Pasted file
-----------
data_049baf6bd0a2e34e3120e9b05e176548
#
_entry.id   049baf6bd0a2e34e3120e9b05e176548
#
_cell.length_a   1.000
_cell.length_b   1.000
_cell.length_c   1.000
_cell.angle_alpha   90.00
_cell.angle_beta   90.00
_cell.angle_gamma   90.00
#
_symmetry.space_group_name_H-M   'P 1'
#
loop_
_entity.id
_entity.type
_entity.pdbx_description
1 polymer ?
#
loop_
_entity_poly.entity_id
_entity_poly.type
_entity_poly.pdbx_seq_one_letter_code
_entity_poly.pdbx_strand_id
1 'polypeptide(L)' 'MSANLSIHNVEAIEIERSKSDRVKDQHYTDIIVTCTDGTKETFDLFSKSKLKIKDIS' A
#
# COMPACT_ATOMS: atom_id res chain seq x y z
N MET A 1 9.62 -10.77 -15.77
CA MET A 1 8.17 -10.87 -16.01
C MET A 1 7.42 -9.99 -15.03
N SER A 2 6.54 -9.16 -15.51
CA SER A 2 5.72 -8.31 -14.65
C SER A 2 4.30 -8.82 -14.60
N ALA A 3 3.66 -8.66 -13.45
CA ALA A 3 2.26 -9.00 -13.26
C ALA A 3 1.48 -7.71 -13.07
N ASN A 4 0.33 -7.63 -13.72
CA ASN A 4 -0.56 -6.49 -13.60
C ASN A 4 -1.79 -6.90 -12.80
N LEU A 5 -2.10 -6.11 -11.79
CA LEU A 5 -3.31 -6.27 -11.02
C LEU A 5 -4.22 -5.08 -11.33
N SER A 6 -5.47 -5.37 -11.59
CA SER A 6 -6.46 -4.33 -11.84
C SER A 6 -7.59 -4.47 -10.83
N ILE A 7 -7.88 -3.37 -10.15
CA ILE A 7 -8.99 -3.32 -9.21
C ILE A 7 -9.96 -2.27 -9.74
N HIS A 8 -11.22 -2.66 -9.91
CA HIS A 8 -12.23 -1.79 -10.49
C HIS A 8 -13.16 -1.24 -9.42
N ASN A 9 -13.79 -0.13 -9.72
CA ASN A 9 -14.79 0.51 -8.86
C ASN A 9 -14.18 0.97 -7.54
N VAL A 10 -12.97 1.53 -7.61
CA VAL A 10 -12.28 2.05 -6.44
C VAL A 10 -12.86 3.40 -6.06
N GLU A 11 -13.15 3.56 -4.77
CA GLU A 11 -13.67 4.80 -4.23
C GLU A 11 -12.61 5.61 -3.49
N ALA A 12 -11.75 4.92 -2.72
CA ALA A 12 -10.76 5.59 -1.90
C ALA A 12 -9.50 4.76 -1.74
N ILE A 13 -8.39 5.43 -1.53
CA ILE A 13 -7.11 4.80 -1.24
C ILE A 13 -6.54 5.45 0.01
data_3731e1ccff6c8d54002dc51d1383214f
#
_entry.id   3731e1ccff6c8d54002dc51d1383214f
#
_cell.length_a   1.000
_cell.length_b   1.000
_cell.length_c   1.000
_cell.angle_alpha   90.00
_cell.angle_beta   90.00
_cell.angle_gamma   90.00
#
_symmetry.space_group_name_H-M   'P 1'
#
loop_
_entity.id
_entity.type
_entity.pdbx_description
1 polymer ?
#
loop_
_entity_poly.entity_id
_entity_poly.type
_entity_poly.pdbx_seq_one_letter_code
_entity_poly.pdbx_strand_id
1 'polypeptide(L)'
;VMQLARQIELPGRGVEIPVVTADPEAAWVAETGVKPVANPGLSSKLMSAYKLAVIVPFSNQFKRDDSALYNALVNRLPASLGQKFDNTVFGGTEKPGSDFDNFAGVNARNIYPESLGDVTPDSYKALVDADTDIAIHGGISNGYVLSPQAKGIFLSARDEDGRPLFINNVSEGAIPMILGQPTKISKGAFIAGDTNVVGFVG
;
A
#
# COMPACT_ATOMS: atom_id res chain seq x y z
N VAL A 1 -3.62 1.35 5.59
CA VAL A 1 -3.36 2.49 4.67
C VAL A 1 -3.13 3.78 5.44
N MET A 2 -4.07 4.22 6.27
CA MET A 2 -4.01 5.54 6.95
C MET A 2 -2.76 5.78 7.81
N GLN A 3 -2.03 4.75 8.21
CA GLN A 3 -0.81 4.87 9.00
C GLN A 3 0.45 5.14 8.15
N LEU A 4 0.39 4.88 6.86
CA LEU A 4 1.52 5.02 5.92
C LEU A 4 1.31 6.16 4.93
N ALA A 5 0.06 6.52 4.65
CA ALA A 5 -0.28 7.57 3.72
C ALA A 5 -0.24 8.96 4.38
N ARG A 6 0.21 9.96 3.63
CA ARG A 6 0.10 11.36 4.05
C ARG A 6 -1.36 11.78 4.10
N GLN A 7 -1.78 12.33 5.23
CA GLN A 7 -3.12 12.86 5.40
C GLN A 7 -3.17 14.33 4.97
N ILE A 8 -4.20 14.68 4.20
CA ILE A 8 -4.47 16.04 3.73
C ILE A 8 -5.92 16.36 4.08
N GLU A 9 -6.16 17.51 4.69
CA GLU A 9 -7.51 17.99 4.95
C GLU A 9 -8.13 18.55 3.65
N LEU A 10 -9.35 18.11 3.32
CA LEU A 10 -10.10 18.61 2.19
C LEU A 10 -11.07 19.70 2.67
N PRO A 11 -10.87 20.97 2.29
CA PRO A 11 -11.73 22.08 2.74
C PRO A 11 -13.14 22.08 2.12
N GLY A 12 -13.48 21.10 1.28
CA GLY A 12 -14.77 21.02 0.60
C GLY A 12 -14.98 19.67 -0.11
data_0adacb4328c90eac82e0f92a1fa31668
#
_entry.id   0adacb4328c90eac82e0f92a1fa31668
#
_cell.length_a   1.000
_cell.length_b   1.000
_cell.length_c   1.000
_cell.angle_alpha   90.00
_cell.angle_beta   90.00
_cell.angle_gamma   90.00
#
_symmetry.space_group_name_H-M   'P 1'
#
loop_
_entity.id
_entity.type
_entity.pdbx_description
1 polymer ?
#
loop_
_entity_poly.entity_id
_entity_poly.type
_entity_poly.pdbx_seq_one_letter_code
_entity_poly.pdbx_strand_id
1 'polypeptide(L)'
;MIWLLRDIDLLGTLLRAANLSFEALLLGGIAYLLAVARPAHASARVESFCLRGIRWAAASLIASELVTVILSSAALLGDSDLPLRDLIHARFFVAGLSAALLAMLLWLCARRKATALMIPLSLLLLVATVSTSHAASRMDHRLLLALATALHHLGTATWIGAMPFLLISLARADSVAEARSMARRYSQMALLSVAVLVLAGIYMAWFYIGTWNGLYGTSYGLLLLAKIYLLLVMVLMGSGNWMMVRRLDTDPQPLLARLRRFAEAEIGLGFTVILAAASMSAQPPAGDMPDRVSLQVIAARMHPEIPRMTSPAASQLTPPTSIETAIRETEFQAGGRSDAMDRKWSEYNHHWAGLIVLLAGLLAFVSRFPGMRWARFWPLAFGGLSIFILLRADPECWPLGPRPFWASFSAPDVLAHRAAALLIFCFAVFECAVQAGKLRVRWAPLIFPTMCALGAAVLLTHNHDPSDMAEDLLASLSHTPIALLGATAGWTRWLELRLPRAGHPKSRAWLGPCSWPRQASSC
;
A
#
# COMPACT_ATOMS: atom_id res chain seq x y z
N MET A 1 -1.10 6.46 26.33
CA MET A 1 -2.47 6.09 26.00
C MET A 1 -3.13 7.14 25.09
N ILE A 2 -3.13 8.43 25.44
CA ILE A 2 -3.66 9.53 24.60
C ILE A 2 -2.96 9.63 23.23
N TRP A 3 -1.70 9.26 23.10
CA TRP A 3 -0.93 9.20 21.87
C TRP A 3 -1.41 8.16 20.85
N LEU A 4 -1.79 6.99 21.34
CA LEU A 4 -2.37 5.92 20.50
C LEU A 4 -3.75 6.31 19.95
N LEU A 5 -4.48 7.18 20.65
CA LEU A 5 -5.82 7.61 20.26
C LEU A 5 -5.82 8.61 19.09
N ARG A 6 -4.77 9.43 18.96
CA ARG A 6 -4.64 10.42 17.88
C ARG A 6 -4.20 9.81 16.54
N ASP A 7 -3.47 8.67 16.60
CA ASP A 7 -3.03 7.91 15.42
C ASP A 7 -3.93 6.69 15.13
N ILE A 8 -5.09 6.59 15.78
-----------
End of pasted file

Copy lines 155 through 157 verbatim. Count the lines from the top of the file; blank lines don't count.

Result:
_entity_poly.pdbx_seq_one_letter_code
_entity_poly.pdbx_strand_id
1 'polypeptide(L)'